But even with how much more money and support the U.S. women’s team may get than other countries’ female soccer programs, the U.S. men’s team is still valued much more by U.S. soccer. This should come as no surprise to many, seeing as players on the women’s team have been very vocal about the appalling pay disparity between their team and the men’s team. In 2016, the men’s team qualified for $3.5 million if it were to reach the Round of 16 in the World Cup, whereas the women’s team, despite having never failed to reach the Round of 16, would get $0. Evidently, no women’s team is being treated equally, not even a team that has been lucky enough to be taken more seriously in its home country than other countries’ teams. Sexism stifles the team’s progress and prevents them from career opportunities that are made readily available to the best men’s teams in the world.

While many are aware of the lower status of women’s soccer around the world, it is impossible to ignore the manifestation of this condescension during the Women’s World Cup, when it is easiest to witness how the superior training of the wealthier countries’ teams have resulted in success compared to those who had to pause their training and instead fight just to have a team.

This is why it was hard for me to completely take the U.S. vs. Thailand game seriously– the U.S. players play soccer for a living, whereas the Thai players play in addition to doing other jobs just to make ends meet. While I believe the U.S. players were right in not slowing down for Thailand and treating them with the respect they deserve, I also believe the game ultimately served as a stark reminder of the disparity between women’s soccer programs, and how far women’s soccer has to go. It is objectively impossible to deny that the U.S. soccer players are extremely talented and skilled. However, it’s hard not to speculate how differently the team would look if money and privilege weren’t qualifications to compete. And it’s even harder not to imagine how much farther the team could go if gender inequality didn’t permeate every part of their beloved sport.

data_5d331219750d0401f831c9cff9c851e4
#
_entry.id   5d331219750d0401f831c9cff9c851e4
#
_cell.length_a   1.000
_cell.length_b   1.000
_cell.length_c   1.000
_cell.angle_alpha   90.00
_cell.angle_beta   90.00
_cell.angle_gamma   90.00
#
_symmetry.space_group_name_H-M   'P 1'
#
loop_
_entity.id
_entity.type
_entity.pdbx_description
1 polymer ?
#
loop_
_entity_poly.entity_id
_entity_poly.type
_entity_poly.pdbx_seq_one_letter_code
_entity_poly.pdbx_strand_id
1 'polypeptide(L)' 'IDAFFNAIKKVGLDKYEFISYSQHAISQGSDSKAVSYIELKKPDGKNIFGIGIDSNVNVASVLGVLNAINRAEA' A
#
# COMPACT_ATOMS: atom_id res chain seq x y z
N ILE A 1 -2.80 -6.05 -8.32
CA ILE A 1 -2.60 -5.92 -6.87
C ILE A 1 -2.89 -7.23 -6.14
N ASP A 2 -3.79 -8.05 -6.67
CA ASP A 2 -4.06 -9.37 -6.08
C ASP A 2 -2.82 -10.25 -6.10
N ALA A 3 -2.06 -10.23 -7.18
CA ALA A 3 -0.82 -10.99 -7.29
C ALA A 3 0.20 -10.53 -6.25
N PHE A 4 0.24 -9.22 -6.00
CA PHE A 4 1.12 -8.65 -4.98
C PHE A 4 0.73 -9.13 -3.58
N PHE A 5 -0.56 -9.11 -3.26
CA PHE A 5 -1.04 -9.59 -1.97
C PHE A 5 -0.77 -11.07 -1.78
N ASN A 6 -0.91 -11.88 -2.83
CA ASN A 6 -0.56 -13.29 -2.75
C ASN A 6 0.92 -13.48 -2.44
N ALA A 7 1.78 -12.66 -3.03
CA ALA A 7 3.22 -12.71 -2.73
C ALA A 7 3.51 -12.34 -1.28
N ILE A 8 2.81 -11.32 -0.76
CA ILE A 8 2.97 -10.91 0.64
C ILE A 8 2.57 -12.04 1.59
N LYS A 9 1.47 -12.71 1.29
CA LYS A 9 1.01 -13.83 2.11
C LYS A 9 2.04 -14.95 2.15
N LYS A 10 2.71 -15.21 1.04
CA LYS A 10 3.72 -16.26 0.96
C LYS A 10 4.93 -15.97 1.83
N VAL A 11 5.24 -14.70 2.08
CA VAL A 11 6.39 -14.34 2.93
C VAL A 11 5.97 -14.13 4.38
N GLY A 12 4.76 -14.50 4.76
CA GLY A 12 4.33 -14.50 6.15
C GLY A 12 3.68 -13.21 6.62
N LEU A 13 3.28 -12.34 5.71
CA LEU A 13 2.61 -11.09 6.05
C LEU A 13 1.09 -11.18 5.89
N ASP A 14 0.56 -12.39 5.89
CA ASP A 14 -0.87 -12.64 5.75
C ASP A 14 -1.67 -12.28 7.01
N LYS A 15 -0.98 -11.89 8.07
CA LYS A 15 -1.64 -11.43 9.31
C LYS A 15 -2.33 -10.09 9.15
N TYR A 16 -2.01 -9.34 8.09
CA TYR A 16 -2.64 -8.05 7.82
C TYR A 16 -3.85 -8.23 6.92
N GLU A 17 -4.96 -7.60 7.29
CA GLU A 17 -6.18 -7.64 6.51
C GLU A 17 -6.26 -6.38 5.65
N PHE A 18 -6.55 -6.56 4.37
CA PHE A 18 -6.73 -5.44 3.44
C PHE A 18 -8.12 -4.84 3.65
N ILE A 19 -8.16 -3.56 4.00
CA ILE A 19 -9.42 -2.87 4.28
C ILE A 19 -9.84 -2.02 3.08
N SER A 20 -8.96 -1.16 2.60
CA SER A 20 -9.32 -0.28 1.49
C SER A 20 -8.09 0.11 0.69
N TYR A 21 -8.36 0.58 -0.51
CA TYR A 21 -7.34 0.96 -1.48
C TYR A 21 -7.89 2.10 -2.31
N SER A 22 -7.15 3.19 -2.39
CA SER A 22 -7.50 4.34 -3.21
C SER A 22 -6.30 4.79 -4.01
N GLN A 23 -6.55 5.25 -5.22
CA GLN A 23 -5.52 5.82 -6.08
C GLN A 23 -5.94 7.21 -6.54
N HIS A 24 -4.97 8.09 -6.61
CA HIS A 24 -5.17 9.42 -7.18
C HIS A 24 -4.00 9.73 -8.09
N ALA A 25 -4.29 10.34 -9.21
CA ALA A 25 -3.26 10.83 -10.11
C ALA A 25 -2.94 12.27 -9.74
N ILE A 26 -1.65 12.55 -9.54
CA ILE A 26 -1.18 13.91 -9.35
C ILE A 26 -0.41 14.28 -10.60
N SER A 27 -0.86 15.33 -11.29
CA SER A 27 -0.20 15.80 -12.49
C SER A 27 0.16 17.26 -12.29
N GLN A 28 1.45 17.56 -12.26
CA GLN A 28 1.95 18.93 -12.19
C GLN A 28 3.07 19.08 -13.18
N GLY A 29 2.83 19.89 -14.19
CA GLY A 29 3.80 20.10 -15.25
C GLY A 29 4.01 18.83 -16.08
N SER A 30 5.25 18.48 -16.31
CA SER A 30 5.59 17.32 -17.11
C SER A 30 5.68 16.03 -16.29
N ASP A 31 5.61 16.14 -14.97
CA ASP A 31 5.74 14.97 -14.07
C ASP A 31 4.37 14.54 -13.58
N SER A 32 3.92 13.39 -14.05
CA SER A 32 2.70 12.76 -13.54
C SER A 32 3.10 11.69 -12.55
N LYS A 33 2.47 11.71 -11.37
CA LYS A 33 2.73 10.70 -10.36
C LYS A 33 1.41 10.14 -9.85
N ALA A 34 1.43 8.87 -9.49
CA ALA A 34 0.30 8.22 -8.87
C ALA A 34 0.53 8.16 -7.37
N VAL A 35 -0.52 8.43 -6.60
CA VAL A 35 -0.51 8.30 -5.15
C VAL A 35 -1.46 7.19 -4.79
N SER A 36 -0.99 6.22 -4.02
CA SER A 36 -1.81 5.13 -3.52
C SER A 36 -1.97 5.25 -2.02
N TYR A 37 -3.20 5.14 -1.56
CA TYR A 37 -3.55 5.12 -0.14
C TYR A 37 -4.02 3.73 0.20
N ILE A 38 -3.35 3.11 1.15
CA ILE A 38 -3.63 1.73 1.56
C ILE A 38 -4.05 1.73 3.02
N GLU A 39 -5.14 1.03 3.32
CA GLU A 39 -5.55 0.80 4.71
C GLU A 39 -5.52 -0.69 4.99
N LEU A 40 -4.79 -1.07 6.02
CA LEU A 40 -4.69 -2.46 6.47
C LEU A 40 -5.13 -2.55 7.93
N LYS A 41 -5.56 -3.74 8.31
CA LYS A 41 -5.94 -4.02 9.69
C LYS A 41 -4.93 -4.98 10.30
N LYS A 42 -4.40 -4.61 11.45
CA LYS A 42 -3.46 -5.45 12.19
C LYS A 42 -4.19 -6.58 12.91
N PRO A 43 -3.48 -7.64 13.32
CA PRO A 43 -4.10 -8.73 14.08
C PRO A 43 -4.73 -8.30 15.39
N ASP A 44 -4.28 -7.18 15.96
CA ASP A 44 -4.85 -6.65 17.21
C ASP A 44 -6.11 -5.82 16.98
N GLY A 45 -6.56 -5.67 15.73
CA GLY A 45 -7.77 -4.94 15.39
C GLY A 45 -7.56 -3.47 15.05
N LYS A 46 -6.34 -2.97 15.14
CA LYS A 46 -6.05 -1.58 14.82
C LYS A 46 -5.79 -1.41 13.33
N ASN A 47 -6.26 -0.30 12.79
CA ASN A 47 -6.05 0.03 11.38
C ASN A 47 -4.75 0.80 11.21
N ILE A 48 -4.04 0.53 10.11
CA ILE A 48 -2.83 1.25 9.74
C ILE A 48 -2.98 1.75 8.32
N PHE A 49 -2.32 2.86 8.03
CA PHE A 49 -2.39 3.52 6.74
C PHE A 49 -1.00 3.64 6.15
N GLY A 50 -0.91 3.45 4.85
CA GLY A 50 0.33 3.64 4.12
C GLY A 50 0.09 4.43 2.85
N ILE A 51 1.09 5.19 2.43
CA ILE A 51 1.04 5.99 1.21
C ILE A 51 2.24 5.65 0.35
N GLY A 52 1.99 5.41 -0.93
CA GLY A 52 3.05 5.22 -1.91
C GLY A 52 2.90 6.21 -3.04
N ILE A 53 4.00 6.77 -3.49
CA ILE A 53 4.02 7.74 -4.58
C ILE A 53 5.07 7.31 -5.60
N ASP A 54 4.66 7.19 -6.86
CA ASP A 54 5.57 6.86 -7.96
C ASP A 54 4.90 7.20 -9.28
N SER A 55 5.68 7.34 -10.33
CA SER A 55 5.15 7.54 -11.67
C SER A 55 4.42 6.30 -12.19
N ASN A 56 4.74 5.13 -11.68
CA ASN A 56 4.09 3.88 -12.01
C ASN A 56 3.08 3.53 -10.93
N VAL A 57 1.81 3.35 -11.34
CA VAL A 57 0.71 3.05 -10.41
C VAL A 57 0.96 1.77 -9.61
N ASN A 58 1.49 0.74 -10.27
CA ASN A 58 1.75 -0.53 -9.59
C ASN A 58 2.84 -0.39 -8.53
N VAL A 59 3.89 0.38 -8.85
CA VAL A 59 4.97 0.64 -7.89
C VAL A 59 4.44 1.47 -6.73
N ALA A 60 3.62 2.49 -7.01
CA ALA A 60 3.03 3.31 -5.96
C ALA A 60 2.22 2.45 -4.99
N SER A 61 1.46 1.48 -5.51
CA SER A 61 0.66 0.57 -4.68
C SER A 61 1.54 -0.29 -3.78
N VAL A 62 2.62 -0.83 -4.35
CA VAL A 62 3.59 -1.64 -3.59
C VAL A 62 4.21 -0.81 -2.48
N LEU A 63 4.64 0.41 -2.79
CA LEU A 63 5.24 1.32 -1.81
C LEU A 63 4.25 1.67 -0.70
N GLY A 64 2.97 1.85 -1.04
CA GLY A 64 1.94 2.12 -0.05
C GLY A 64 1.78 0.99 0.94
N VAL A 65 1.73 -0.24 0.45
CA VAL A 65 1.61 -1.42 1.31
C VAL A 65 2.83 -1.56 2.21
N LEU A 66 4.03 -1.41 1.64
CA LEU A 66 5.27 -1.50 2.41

I love soccer. I always have, despite the politics that have infiltrated the sport. And though I may not play competitively anymore, I still watched the tournament with a deep reverence and respect for each team on the field (except, maybe, France, but that’s just my competitive streak talking). Argentina may have only tied Japan, but it was their first World Cup point ever, which is a major accomplishment for a team that didn’t even exist four years ago; this was only Cameroon’s second World Cup, but they managed to defeat New Zealand in a very exciting game and secure a spot in the Round of 16; and none of those women’s teams were being treated equally to their male counterparts and each of them were underestimated, yet they still managed to make it to the world stage. So, while it is important to acknowledge the significant nuances of privilege and oppression that are present in women’s soccer, it is equally important to acknowledge the strides that have been made and will continue to be made until the top female soccer players have the same salary and recognition that the top male soccer players have.

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Modesty Sanchez

Modesty Sanchez is a writer from Long Beach, California, but is currently based in Boston for college. She enjoys writing creative nonfiction essays and the occasional short story, usually about the transition from adolescence into young adulthood. During her free time she can be found reading, going to yet another concert, watching anything by Phoebe Waller-Bridge, or not living up to her name.